Most importantly, he marshaled his strongest language to re-emphasise that peace and stability are the condio sine qua non for development and progress. “For this reason, we must continue to place the highest premium on maintaining a strong social fabric where all our people live in harmony.” Yet, the fact that the President felt compelled to mention the tide of a rising wave of discontent and diminishing levels of public trust, speaks volumes about the ambiguity of his plan. The President could, and should, have used his podium to push for everyone to be part of the Namibian House and not allow the impulses of his 2012 candidacy and the grassroots energy that underpinned it to be derailed by ruthless purging machinery that keeps the Presidency bogged down in squabbles and petty politics. I am afraid that this year’s SONA was conspicuously silent in this regard even if it was a well written speech from the beginning to the end which reflected institutional memory and not just part of the inner circle of bureaucrats inexperienced and insensitive in detecting the malaise in certain aspects.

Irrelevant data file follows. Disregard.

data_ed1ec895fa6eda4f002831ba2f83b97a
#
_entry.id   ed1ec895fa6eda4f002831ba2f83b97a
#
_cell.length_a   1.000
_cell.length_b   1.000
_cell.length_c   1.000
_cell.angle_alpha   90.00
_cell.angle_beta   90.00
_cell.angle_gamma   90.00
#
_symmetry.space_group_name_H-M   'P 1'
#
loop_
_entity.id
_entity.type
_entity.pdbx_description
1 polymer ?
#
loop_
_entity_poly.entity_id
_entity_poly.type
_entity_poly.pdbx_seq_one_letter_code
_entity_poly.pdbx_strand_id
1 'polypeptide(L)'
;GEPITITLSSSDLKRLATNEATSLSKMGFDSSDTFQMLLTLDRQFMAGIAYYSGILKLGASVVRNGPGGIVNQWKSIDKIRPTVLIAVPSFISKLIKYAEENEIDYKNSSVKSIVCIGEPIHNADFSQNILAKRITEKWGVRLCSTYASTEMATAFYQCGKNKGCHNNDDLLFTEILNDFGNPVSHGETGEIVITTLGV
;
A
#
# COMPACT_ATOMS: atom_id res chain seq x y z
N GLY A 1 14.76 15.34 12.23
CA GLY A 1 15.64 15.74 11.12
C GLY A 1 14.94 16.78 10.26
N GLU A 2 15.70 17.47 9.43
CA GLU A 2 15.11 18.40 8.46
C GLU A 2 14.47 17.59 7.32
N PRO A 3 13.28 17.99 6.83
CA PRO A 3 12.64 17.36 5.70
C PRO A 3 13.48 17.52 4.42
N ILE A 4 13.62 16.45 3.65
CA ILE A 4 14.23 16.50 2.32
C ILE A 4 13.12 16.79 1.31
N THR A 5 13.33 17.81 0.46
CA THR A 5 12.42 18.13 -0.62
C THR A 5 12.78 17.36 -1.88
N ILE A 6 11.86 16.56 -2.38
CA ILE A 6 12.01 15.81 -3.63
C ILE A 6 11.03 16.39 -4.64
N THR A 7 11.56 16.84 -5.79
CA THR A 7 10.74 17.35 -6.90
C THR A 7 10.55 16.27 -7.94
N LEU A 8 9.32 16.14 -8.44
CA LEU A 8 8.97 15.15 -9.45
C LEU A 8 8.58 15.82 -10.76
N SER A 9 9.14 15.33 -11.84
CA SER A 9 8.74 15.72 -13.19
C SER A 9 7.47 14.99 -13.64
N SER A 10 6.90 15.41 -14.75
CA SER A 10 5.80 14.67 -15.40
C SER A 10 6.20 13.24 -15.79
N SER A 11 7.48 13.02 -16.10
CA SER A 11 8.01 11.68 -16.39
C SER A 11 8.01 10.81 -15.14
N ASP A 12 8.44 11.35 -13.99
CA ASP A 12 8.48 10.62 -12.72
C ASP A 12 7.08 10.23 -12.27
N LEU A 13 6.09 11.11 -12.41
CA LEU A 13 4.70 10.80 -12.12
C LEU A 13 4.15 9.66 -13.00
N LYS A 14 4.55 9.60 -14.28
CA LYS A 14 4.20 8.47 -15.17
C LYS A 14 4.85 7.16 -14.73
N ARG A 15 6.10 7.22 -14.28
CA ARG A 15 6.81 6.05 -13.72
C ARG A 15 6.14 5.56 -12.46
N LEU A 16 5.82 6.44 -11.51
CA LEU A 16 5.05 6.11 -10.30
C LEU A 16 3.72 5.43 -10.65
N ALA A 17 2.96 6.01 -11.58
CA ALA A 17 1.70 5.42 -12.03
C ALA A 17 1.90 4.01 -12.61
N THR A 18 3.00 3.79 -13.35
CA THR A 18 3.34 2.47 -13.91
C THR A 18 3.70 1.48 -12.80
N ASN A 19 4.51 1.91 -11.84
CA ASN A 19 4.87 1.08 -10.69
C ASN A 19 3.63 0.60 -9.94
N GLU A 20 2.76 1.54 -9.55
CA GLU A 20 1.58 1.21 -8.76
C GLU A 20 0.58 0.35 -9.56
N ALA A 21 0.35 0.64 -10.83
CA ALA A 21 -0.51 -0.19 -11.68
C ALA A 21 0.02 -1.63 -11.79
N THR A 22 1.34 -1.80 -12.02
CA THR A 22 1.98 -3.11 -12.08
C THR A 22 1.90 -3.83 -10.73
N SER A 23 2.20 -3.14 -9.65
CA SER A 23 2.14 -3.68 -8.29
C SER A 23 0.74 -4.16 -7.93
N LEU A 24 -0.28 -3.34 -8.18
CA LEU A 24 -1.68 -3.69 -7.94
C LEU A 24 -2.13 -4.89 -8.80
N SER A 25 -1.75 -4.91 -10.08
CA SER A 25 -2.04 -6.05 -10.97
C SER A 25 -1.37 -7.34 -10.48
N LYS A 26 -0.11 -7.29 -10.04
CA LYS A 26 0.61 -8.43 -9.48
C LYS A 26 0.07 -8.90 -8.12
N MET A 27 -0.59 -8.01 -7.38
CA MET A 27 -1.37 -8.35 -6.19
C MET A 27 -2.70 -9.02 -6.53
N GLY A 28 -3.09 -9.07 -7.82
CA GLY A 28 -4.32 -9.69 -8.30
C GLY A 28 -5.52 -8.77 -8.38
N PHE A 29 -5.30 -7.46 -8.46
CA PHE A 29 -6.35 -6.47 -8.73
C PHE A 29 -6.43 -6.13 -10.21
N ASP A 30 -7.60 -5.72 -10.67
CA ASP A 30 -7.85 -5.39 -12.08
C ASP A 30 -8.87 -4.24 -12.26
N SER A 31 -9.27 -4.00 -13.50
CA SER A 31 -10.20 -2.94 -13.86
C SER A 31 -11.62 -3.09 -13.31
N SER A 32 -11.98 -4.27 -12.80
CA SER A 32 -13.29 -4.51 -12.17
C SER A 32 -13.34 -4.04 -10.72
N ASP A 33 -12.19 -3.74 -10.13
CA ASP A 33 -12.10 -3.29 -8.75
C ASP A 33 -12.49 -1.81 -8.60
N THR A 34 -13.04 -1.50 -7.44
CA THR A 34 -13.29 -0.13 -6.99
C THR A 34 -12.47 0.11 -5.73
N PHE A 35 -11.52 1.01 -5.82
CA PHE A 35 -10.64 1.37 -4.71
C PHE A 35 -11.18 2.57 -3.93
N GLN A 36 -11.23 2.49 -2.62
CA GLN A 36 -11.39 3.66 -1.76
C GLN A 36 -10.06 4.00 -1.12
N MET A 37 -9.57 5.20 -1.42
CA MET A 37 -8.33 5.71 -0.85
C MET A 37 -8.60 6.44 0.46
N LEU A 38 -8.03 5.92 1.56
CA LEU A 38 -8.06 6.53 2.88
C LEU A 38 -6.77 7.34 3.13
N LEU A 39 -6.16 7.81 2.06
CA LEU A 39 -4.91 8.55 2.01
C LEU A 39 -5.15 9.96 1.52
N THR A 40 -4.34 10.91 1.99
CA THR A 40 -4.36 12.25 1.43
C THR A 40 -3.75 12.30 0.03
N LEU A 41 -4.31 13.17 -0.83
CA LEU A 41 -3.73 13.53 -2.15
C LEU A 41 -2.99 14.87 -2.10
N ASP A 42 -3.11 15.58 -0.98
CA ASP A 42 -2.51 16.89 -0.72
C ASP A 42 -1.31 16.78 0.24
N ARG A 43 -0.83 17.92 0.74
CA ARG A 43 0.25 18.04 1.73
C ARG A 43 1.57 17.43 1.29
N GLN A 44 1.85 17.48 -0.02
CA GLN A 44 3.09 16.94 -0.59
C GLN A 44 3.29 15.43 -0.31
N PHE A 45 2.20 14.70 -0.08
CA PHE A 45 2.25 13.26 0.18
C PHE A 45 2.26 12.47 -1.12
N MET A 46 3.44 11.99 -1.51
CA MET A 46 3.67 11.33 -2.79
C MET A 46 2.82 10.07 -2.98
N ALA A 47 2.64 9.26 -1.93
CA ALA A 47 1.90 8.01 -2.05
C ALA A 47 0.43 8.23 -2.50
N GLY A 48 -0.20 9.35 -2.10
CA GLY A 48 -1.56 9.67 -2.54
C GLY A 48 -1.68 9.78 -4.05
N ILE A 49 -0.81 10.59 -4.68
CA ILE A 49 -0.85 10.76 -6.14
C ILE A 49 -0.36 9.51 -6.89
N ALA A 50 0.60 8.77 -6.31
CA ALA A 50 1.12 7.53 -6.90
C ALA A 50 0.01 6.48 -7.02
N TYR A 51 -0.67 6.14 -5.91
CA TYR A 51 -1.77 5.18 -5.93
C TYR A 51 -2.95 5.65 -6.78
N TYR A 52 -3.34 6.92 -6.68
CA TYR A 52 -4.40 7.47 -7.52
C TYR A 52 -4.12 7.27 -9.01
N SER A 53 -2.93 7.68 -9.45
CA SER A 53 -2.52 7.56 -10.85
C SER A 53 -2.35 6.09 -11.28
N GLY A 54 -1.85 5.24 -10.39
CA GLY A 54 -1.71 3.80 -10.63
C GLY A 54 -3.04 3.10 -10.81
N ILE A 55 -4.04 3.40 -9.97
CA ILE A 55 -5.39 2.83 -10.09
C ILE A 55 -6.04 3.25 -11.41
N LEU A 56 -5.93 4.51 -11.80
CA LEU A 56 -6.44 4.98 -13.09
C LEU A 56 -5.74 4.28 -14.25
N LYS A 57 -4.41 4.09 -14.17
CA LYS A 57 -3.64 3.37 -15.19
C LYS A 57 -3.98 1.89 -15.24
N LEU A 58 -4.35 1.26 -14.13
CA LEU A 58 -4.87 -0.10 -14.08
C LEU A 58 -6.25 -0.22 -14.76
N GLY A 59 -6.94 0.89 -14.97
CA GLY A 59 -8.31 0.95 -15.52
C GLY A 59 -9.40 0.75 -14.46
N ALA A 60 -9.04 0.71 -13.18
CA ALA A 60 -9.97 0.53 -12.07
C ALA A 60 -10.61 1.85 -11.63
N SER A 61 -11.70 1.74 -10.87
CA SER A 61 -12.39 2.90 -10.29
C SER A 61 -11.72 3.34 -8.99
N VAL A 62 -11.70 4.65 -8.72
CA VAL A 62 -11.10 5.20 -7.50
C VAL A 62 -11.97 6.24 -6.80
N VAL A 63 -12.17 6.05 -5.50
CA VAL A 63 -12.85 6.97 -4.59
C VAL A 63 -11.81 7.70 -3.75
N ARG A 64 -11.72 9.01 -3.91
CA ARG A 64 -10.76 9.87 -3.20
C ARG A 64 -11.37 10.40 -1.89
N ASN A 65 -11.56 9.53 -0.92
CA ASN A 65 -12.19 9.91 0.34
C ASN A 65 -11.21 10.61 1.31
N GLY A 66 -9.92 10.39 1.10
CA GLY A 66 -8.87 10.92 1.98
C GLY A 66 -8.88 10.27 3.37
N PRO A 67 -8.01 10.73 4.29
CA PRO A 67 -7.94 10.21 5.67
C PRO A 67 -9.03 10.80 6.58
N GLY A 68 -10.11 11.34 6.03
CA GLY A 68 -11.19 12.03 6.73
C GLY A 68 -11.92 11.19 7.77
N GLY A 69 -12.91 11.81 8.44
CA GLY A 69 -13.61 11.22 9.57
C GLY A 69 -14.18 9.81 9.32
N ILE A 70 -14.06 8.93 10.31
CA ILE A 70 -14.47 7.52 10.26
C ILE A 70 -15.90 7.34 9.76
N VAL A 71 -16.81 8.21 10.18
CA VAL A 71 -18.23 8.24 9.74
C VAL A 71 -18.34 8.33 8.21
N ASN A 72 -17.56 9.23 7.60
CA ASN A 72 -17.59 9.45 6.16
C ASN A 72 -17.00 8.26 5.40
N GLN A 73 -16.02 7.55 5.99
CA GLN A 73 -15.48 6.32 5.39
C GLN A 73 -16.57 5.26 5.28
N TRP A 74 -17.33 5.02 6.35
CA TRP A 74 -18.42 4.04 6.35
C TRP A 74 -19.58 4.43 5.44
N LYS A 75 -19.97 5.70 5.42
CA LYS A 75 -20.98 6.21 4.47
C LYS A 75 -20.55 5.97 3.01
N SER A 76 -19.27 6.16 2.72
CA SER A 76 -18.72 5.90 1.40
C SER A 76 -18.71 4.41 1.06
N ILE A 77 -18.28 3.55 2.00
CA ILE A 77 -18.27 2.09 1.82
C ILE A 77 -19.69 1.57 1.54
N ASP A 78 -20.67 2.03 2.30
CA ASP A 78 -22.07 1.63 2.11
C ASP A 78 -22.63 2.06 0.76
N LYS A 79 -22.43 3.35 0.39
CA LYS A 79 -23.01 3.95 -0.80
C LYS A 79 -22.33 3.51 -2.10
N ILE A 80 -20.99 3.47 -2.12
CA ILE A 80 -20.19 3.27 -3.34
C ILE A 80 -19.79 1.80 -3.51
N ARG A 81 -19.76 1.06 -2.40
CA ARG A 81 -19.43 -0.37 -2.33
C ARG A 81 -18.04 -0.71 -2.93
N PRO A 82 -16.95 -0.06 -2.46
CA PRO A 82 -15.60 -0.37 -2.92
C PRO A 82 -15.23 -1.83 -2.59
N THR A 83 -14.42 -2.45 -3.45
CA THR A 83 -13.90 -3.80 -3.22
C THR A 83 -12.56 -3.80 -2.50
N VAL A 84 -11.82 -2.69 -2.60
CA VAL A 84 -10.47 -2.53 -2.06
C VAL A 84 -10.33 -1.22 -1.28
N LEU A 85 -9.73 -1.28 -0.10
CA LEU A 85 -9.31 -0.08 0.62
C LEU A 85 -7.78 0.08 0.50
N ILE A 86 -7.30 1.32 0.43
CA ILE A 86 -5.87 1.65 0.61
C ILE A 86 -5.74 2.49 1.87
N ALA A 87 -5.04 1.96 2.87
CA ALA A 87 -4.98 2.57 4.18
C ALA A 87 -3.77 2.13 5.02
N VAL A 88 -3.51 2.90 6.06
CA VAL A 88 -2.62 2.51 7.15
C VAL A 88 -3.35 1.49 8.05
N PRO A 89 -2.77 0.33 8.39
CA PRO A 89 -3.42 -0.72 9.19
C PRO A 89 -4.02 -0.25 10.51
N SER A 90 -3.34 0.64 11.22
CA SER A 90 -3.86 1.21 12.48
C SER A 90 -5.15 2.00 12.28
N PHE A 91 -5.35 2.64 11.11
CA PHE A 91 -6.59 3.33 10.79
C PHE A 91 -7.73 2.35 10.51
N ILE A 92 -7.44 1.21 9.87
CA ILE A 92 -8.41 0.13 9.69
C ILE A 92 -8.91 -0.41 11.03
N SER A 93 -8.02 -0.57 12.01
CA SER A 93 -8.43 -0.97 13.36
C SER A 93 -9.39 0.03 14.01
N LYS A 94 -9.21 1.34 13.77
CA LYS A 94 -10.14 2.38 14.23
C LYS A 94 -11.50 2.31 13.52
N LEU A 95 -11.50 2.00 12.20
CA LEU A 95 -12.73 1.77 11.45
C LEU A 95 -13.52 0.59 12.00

Disclaimer: The opinions expressed here do not necessarily reflect those of my employer and this newspaper but solely reflect my personal views as a citizen.